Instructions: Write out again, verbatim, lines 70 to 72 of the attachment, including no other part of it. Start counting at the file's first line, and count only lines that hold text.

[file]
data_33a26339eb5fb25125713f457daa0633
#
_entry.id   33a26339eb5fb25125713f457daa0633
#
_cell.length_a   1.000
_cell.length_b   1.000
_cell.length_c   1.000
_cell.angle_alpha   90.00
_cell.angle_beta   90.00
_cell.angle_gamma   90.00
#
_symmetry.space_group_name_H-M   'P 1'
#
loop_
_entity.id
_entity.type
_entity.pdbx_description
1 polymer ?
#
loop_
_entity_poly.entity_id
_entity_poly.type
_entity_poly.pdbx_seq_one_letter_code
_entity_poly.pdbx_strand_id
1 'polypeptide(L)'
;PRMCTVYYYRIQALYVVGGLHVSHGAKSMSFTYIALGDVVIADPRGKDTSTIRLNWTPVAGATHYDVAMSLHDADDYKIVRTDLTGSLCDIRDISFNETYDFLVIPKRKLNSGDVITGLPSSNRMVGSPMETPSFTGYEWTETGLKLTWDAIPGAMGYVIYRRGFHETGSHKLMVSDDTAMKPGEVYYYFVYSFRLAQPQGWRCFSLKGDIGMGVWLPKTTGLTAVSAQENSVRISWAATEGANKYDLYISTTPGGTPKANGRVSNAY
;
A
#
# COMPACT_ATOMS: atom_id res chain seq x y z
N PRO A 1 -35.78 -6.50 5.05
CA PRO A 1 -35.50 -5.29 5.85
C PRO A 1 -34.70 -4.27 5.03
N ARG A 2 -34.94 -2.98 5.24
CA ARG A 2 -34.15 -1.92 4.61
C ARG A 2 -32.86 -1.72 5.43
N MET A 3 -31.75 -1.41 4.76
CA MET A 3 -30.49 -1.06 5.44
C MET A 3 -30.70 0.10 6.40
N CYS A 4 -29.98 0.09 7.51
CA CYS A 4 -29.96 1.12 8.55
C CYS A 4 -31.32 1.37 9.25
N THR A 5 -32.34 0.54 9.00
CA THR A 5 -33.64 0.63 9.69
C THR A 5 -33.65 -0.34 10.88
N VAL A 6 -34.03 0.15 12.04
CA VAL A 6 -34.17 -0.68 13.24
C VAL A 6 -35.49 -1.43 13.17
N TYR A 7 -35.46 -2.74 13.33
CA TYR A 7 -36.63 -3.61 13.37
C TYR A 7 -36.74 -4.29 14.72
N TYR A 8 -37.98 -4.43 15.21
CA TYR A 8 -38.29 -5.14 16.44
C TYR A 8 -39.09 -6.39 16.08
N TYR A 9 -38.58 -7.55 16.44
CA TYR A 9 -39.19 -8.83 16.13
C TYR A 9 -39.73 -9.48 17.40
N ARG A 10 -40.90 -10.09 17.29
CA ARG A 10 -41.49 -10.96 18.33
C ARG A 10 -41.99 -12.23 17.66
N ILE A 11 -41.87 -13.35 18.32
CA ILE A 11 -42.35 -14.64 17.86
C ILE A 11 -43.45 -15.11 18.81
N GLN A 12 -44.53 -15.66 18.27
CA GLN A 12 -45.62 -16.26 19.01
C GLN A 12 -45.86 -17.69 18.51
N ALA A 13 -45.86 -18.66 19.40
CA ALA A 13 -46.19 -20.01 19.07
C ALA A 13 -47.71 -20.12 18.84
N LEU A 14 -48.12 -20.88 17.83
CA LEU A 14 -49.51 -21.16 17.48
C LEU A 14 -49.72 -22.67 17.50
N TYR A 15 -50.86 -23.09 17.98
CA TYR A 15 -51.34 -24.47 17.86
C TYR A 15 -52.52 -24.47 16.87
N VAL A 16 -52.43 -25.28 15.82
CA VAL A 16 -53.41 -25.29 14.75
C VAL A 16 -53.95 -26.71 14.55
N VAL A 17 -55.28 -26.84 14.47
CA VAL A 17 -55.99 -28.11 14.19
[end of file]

N LEU A 14 -48.12 -20.88 17.83
CA LEU A 14 -49.51 -21.16 17.48
C LEU A 14 -49.72 -22.67 17.50